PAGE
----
Agricultural users of the land should not be expected to change their long-established agricultural practices to accommodate the intrusions of urban users into a rural area. Well-run agricultural activities will generate off-site impacts, including noise from tractors and equipment; slow-moving farm vehicles on rural roads; dust from animal pens, field work, harvest and gravel roads; odor from animal confinement, silage and manure; smoke from ditch burning; flies and mosquitoes; hunting and trapping activities; shooting sports, legal hazing of nuisance wildlife; and the use of pesticides and fertilizers in the fields, including the use of aerial spraying. It is common practice for agricultural producers to utilize an accumulation of agricultural machinery and supplies to assist in their agricultural operations. A concentration of miscellaneous agricultural materials often produces a visual disparity between rural and urban areas of the County. Section 35-3.5-102, C.R.S., provides that an agricultural operation shall not be found to be a public or private nuisance if the agricultural operation alleged to be a nuisance employs methods or practices that are commonly or reasonably associated with agricultural production.
Water has been, and continues to be, the lifeline for the agricultural community. It is unrealistic to assume that ditches and reservoirs may simply be moved "out of the way" of residential development. When moving to the County, property owners and residents must realize they cannot take water from irrigation ditches, lakes or other structures, unless they have an adjudicated right to the water.
Weld County covers a land area of approximately four thousand (4,000) square miles in size (twice the size of the State of Delaware) with more than three thousand seven hundred (3,700) miles of state and County roads outside of municipalities. The sheer magnitude of the area to be served stretches available resources. Law enforcement is based on responses to complaints more than on patrols of the County, and the distances which must be traveled may delay all emergency responses, including law enforcement, ambulance and fire. Fire protection is usually provided by volunteers who must leave their jobs and families to respond to emergencies. County gravel roads, no matter how often they are bladed, will not provide the same kind of surface expected from a paved road. Snow removal priorities mean that roads from subdivisions to arterials may not be cleared for several days after a major snowstorm. Services in rural areas, in many cases, will not be equivalent to municipal services. Rural dwellers must, by necessity, be more self-sufficient than urban dwellers.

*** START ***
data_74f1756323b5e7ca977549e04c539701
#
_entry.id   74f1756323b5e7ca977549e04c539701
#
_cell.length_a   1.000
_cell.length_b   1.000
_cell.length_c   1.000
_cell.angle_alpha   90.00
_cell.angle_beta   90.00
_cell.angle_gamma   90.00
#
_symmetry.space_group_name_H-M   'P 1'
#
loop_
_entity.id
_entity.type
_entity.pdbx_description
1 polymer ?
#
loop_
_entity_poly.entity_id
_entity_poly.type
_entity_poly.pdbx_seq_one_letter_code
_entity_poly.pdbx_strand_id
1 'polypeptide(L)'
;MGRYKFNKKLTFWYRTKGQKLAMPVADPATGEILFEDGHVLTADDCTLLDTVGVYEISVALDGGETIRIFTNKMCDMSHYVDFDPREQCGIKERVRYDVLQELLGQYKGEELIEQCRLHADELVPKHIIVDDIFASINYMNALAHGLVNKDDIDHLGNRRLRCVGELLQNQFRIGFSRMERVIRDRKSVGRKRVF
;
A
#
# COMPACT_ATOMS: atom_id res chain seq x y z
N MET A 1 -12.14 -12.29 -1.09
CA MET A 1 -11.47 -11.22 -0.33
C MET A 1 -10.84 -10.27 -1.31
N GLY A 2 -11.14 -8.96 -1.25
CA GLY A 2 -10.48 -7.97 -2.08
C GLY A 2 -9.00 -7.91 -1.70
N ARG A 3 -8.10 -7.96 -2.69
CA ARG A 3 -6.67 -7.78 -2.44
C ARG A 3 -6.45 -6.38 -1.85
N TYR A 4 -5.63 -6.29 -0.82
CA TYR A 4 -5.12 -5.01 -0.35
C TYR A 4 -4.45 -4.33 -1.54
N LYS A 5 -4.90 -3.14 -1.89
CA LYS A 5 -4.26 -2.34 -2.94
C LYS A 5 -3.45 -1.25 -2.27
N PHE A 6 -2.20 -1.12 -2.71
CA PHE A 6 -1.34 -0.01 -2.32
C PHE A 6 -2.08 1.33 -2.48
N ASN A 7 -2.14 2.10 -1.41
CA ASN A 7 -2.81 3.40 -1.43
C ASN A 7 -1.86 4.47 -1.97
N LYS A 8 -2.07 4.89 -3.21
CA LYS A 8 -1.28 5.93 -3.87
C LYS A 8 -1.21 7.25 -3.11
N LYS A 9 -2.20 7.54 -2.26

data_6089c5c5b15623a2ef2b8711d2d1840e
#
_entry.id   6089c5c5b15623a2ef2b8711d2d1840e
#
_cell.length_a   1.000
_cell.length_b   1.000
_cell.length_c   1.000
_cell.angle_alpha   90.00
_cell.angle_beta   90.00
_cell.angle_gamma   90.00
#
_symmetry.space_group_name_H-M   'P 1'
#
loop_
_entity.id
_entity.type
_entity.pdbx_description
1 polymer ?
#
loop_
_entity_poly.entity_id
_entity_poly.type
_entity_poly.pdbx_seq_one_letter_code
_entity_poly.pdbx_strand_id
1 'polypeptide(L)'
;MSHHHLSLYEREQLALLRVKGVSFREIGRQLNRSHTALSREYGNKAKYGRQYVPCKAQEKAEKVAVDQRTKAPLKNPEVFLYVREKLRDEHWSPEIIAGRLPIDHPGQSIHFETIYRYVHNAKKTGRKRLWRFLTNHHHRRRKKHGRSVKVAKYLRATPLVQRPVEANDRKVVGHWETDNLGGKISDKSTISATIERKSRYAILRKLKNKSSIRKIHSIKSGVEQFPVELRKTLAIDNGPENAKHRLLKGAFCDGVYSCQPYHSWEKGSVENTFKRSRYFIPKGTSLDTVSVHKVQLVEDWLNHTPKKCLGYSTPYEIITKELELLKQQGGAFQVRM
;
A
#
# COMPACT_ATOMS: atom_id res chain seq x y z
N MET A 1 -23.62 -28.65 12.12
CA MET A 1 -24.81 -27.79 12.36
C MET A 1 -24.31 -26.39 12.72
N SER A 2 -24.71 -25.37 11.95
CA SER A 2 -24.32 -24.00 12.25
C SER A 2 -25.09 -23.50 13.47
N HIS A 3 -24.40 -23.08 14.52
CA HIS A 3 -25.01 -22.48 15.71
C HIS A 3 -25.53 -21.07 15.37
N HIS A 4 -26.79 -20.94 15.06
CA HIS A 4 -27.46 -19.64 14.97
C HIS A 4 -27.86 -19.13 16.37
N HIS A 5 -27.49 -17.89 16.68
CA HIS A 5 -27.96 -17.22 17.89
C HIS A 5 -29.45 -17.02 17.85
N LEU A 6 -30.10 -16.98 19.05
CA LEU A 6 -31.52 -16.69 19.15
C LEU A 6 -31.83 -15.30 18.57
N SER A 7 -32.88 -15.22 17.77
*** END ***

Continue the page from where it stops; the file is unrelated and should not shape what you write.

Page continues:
People are exposed to different hazards in the County than in an urban or suburban setting. Farm equipment and oil field equipment, ponds and irrigation ditches, electrical power for pumps and center pivot operations, high-speed traffic, sand burs, puncture vines, territorial farm dogs and livestock and open burning present real threats. Controlling children's activities is important, not only for their safety, but also for the protection of the farmer's livelihood.
For more information, please see the Weld County Code.
Weld County Resource Links